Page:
Friday, November 6, 2009

NUMBERS: Chapter 34

Chapter 34
Summary:God speaks to Moses, telling him to speak with the people of Israel concerning setting borders for the "promised land" in Canaan.

The southern border will be the wilderness of Zin, along the coast of Edom, and the southern border will also lie among the outmost coast of the Dead Sea. The southern border will continue to the ascent of Akrabbim, pasing on to Zin, going forth from the south to Kadeshbarnea, on to Hazaraddar, and on to Azmon. From Azmon, it will follow the river of Egypt out to the Mediterranean Sea.

The western border will be the coastline of the Mediterranean Sea.

The northern border will begin at the Mediterranean Sea and head eastward to Mount Hor, then to the entrance of Hamath, and through Zedad and Ziphron, to Hazarenan.

The eastern border will begin from Hazarenan and follow south to Shepham, continuing to Riblah on the east side of Ain. The border shall then descend and reach unto the side of the sea of Chinnereth, following down to the Jordan River, and ending at the Dead Sea.

Moses tells the people of Israel that the land within these borders God has specified is what they shall inherit by lot by the nine and a half tribes (the tribes of Gad and Reuben, along with the "half tribe" of Manasseh were allowed to take up land in Gilead outside of the "promised land").

God now tells Moses that in addition to Eleazar, and Joshua (the son of Nun), that he has appointed one leader from each tribe to assist with dividing up the land:
  • Judah: Caleb the son of Jephunneh
  • Simeon: Shemuel the son of Ammihud
  • Benjamin: Elidad the son of Chislon
  • Dan: Bukki the son of Jogli
  • Manasseh: Hanniel the son of Jephunneh
  • Ephraim: Kemuel the son of Shiphtan
  • Zebulun: Elizaphan the son of Parnach
  • Issachar: Paltiel the son of Azzan
  • Asher: Ahihud the son of Shelomi
  • Naphtali: Pedahel the son of Ammihud
Thoughts:In this chapter God basically sets the borders for the "promised land" and has Moses tell the people of Israel that this portion of land is to be divided up amongst all of the Israelite families.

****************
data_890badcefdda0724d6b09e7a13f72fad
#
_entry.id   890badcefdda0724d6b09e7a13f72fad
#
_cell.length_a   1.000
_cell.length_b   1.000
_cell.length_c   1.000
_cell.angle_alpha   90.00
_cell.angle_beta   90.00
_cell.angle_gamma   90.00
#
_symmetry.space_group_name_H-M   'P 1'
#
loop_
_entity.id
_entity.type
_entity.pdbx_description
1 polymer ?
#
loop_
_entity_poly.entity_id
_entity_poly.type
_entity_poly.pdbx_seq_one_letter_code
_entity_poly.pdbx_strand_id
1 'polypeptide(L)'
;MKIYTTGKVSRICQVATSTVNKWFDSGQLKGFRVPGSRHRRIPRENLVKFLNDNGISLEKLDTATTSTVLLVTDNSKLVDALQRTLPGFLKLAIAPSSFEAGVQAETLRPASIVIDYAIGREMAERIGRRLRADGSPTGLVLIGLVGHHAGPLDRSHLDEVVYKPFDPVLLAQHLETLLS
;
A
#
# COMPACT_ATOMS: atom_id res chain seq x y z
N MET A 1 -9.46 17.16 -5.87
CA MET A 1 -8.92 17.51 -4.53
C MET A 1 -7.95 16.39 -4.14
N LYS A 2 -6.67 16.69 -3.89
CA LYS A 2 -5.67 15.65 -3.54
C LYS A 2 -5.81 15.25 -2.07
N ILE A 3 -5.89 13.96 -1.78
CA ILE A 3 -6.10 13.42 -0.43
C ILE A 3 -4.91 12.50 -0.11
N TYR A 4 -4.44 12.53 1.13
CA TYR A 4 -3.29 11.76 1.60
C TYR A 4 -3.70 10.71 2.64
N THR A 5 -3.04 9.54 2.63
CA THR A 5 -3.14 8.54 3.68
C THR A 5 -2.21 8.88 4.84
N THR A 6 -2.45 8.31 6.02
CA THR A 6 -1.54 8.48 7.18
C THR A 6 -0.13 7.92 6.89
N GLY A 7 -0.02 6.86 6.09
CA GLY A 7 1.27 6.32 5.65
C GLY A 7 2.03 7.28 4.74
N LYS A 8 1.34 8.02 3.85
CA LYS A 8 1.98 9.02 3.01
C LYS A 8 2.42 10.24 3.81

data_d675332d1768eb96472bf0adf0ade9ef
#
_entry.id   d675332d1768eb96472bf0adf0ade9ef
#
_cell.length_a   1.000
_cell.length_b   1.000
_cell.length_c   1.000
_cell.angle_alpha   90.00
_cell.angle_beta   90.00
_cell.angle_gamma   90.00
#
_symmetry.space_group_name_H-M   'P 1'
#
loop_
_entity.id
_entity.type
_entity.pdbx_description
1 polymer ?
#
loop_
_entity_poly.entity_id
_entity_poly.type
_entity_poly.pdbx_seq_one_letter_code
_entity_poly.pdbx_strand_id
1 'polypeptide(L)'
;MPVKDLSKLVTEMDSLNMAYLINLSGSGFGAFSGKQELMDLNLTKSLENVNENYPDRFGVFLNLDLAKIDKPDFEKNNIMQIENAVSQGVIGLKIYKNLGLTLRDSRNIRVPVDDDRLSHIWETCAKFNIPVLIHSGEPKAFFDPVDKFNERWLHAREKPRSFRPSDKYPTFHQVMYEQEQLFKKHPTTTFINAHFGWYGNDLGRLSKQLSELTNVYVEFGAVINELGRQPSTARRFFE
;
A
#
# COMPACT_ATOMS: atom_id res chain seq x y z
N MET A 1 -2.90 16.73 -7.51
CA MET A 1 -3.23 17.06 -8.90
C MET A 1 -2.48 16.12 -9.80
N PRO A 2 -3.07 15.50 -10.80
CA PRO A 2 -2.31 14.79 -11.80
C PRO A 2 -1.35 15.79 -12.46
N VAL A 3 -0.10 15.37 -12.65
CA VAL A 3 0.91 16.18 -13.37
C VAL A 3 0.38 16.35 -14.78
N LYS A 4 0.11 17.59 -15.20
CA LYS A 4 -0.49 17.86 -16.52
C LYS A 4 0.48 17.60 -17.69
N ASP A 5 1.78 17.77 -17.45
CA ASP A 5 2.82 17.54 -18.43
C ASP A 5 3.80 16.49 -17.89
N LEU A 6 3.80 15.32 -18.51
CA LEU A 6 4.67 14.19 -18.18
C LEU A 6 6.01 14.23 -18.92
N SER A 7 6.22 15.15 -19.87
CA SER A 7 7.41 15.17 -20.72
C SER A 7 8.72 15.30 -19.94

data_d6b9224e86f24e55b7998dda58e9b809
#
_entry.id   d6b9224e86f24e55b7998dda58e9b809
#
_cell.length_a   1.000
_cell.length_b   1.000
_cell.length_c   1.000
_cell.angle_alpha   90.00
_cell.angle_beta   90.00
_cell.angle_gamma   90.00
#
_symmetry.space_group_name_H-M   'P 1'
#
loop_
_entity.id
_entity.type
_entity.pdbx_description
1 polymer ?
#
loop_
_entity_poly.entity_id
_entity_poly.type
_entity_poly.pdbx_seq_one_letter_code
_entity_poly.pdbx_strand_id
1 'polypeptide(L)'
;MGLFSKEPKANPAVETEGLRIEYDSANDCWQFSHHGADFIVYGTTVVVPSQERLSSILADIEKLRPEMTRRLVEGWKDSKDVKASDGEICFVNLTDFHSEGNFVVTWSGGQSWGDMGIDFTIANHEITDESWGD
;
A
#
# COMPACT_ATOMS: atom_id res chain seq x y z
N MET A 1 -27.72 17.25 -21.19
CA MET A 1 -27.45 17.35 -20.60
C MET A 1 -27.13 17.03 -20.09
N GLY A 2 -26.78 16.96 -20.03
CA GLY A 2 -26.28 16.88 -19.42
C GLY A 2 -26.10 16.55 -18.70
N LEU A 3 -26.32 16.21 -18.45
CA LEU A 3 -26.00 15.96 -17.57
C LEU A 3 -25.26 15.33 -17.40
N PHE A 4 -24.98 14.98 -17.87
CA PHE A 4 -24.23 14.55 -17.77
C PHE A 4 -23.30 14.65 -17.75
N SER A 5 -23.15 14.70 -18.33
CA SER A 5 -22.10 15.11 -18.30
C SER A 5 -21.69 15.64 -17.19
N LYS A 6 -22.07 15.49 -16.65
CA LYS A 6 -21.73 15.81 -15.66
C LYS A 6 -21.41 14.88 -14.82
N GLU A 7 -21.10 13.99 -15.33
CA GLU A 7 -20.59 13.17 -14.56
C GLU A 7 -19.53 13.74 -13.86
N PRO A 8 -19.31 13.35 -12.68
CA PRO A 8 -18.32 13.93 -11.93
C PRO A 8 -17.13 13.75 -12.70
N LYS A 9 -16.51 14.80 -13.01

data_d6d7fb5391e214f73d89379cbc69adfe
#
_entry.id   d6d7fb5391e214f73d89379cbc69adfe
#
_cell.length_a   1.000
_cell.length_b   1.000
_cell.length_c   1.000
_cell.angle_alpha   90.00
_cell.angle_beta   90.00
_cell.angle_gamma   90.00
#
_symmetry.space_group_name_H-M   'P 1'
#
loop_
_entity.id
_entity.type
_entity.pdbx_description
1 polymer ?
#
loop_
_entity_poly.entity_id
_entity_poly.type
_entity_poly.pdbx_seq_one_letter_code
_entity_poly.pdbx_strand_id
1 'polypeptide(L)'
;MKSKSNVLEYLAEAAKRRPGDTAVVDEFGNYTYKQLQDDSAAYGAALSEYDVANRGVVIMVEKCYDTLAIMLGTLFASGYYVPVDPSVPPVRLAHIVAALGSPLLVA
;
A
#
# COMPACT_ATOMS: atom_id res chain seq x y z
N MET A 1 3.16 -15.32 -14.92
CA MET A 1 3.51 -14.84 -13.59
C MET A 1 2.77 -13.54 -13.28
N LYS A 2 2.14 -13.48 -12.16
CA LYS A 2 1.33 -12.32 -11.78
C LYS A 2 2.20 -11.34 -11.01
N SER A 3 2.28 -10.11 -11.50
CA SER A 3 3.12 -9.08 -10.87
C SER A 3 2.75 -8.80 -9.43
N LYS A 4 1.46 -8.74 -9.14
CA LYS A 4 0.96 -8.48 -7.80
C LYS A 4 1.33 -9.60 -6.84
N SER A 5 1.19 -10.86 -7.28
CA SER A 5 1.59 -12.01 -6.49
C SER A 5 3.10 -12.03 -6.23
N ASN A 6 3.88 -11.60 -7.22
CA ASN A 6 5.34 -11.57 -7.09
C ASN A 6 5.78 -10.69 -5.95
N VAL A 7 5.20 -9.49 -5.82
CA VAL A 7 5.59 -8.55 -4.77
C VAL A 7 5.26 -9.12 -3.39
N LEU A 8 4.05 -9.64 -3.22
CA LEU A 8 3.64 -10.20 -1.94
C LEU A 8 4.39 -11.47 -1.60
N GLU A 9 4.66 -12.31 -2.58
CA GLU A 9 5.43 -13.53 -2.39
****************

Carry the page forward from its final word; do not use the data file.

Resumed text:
In addition to Eleazar and Joshua, God appoints a representative from each tribe - making an exception for the tribes of Gad and Reuben, along with the "half tribe" of Manasseh who were allowed to take up land in Gilead outside of the "promised land" in Numbers: Chapter 32. God specifies that without these two and a half tribes, there will be representatives from the other nine and a half tribes, however when we look at the list God comes up with, somehow the "half tribe of Manasseh" is listed amongst them - which appears to be either a mathematical or logical error.

If we look at the most basic mathematics, we have 12 tribes of Israel; technically the Levites are one of the twelve tribes, but in their absence due to their tabernacle duties, the "half tribes" of Joseph are split by his sons Ephraim and Manasseh so that the total equals twelve. The tribes of Gad and Reuben wanted the lands of Gilead instead of an inheritance in Canaan, so they're taken away from the total, as well as the "half tribe" of Manasseh who helped conquer the lands of Gilead.

The logistical problem is whether to count the tribes of Ephraim and Manasseh as either a full number or a half number. When we takes the Levites out of the equation, we have to count the tribes of Ephraim and Manasseh as full numbers to equal twelve. However, here in Chapter 34 we're mistakenly assuming that each tribe (Ephraim and Manasseh) should be counted as a half number - and without the Levites, we'd have a total of 11 tribes. Taking away 2 and a half tribes (three individual tribes) away from a total of twelve, would leave 9 and a half tribes (ten individual tribes), but we would need thirteen individual tribes to begin with, meaning we would have had to include the Levites - which wouldn't make sense as the Levites were not allowed to be given an inheritance. If we're excluding the tribes of Gad and Reuben from representing themselves because they aren't inheriting land in the "promised land", then we also must exclude the tribes of Levi and Manasseh for the same reasons.

Why the "half tribe" of Manasseh shows up in the list seems to simply be a mathematical and logistical error to simply preserve the illusion of there always needing to be "twelve tribes" of Israel. The reader sees 2 and a half tribes are ineligible, and therefore logically thinks that there must be 9 and a half tribes that are eligible, which simply isn't true unless we include the Levites amongst the numbers.

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